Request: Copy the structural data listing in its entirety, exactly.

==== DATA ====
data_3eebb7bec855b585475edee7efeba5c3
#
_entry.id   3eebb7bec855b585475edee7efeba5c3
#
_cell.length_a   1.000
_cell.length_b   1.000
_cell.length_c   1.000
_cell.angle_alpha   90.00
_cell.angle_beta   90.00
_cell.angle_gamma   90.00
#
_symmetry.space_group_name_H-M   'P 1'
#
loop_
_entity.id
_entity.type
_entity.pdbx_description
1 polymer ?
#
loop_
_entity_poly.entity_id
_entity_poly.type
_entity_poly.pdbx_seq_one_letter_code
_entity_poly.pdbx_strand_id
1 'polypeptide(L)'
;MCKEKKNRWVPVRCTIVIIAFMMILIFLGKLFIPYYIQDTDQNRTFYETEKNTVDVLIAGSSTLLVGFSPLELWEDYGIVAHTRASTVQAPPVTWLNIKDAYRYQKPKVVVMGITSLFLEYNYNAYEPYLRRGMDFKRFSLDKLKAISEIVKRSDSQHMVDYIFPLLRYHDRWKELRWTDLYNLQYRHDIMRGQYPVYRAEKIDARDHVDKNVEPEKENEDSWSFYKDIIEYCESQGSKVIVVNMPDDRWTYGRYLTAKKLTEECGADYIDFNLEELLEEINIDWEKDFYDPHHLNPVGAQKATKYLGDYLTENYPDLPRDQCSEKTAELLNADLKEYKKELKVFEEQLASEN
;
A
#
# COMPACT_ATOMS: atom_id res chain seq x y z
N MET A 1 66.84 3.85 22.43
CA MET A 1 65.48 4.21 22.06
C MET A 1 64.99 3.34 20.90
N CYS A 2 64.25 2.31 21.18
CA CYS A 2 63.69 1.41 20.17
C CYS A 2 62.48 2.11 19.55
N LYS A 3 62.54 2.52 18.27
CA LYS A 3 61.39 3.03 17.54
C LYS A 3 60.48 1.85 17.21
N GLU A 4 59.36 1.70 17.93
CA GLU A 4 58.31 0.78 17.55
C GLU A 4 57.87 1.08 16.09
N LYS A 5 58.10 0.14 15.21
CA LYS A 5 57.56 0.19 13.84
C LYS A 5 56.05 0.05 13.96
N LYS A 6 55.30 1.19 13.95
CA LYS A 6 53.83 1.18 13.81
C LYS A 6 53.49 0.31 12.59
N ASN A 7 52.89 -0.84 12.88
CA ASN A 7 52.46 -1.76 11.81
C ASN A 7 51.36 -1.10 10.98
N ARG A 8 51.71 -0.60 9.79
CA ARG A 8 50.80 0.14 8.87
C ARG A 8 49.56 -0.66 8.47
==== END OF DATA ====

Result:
data_3eebb7bec855b585475edee7efeba5c3
#
_entry.id   3eebb7bec855b585475edee7efeba5c3
#
_cell.length_a   1.000
_cell.length_b   1.000
_cell.length_c   1.000
_cell.angle_alpha   90.00
_cell.angle_beta   90.00
_cell.angle_gamma   90.00
#
_symmetry.space_group_name_H-M   'P 1'
#
loop_
_entity.id
_entity.type
_entity.pdbx_description
1 polymer ?
#
loop_
_entity_poly.entity_id
_entity_poly.type
_entity_poly.pdbx_seq_one_letter_code
_entity_poly.pdbx_strand_id
1 'polypeptide(L)'
;MCKEKKNRWVPVRCTIVIIAFMMILIFLGKLFIPYYIQDTDQNRTFYETEKNTVDVLIAGSSTLLVGFSPLELWEDYGIVAHTRASTVQAPPVTWLNIKDAYRYQKPKVVVMGITSLFLEYNYNAYEPYLRRGMDFKRFSLDKLKAISEIVKRSDSQHMVDYIFPLLRYHDRWKELRWTDLYNLQYRHDIMRGQYPVYRAEKIDARDHVDKNVEPEKENEDSWSFYKDIIEYCESQGSKVIVVNMPDDRWTYGRYLTAKKLTEECGADYIDFNLEELLEEINIDWEKDFYDPHHLNPVGAQKATKYLGDYLTENYPDLPRDQCSEKTAELLNADLKEYKKELKVFEEQLASEN
;
A
#
# COMPACT_ATOMS: atom_id res chain seq x y z
N MET A 1 66.84 3.85 22.43
CA MET A 1 65.48 4.21 22.06
C MET A 1 64.99 3.34 20.90
N CYS A 2 64.25 2.31 21.18
CA CYS A 2 63.69 1.41 20.17
C CYS A 2 62.48 2.11 19.55
N LYS A 3 62.54 2.52 18.27
CA LYS A 3 61.39 3.03 17.54
C LYS A 3 60.48 1.85 17.21
N GLU A 4 59.36 1.70 17.93
CA GLU A 4 58.31 0.78 17.55
C GLU A 4 57.87 1.08 16.09
N LYS A 5 58.10 0.14 15.21
CA LYS A 5 57.56 0.19 13.84
C LYS A 5 56.05 0.05 13.96
N LYS A 6 55.30 1.19 13.95
CA LYS A 6 53.83 1.18 13.81
C LYS A 6 53.49 0.31 12.59
N ASN A 7 52.89 -0.84 12.88
CA ASN A 7 52.46 -1.76 11.81
C ASN A 7 51.36 -1.10 10.98
N ARG A 8 51.71 -0.60 9.79
CA ARG A 8 50.80 0.14 8.87
C ARG A 8 49.56 -0.66 8.47